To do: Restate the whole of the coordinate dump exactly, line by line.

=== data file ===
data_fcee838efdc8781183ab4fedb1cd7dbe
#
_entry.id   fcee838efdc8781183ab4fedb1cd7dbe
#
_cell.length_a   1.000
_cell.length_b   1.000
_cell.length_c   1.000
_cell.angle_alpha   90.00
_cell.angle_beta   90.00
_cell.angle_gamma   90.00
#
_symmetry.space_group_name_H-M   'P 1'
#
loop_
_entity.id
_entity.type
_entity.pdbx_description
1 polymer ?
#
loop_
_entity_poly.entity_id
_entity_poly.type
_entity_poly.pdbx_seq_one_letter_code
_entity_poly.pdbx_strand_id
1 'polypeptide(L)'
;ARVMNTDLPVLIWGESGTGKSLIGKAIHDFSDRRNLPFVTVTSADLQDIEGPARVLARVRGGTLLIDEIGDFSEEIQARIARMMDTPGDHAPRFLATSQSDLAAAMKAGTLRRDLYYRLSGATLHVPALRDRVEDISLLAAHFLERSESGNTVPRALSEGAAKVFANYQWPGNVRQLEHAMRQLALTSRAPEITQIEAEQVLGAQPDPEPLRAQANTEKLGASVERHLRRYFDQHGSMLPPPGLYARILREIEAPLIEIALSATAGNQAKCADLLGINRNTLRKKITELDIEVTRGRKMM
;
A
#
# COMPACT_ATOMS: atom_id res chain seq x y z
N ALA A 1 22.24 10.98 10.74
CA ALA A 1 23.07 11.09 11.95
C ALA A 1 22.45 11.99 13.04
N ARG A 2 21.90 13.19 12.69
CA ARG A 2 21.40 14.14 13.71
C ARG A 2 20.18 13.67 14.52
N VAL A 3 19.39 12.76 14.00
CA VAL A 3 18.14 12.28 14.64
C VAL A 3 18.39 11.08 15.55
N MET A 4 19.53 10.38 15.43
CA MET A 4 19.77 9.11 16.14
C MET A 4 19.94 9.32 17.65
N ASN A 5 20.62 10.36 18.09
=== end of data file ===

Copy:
data_fcee838efdc8781183ab4fedb1cd7dbe
#
_entry.id   fcee838efdc8781183ab4fedb1cd7dbe
#
_cell.length_a   1.000
_cell.length_b   1.000
_cell.length_c   1.000
_cell.angle_alpha   90.00
_cell.angle_beta   90.00
_cell.angle_gamma   90.00
#
_symmetry.space_group_name_H-M   'P 1'
#
loop_
_entity.id
_entity.type
_entity.pdbx_description
1 polymer ?
#
loop_
_entity_poly.entity_id
_entity_poly.type
_entity_poly.pdbx_seq_one_letter_code
_entity_poly.pdbx_strand_id
1 'polypeptide(L)'
;ARVMNTDLPVLIWGESGTGKSLIGKAIHDFSDRRNLPFVTVTSADLQDIEGPARVLARVRGGTLLIDEIGDFSEEIQARIARMMDTPGDHAPRFLATSQSDLAAAMKAGTLRRDLYYRLSGATLHVPALRDRVEDISLLAAHFLERSESGNTVPRALSEGAAKVFANYQWPGNVRQLEHAMRQLALTSRAPEITQIEAEQVLGAQPDPEPLRAQANTEKLGASVERHLRRYFDQHGSMLPPPGLYARILREIEAPLIEIALSATAGNQAKCADLLGINRNTLRKKITELDIEVTRGRKMM
;
A
#
# COMPACT_ATOMS: atom_id res chain seq x y z
N ALA A 1 22.24 10.98 10.74
CA ALA A 1 23.07 11.09 11.95
C ALA A 1 22.45 11.99 13.04
N ARG A 2 21.90 13.19 12.69
CA ARG A 2 21.40 14.14 13.71
C ARG A 2 20.18 13.67 14.52
N VAL A 3 19.39 12.76 14.00
CA VAL A 3 18.14 12.28 14.64
C VAL A 3 18.39 11.08 15.55
N MET A 4 19.53 10.38 15.43
CA MET A 4 19.77 9.11 16.14
C MET A 4 19.94 9.32 17.65
N ASN A 5 20.62 10.36 18.09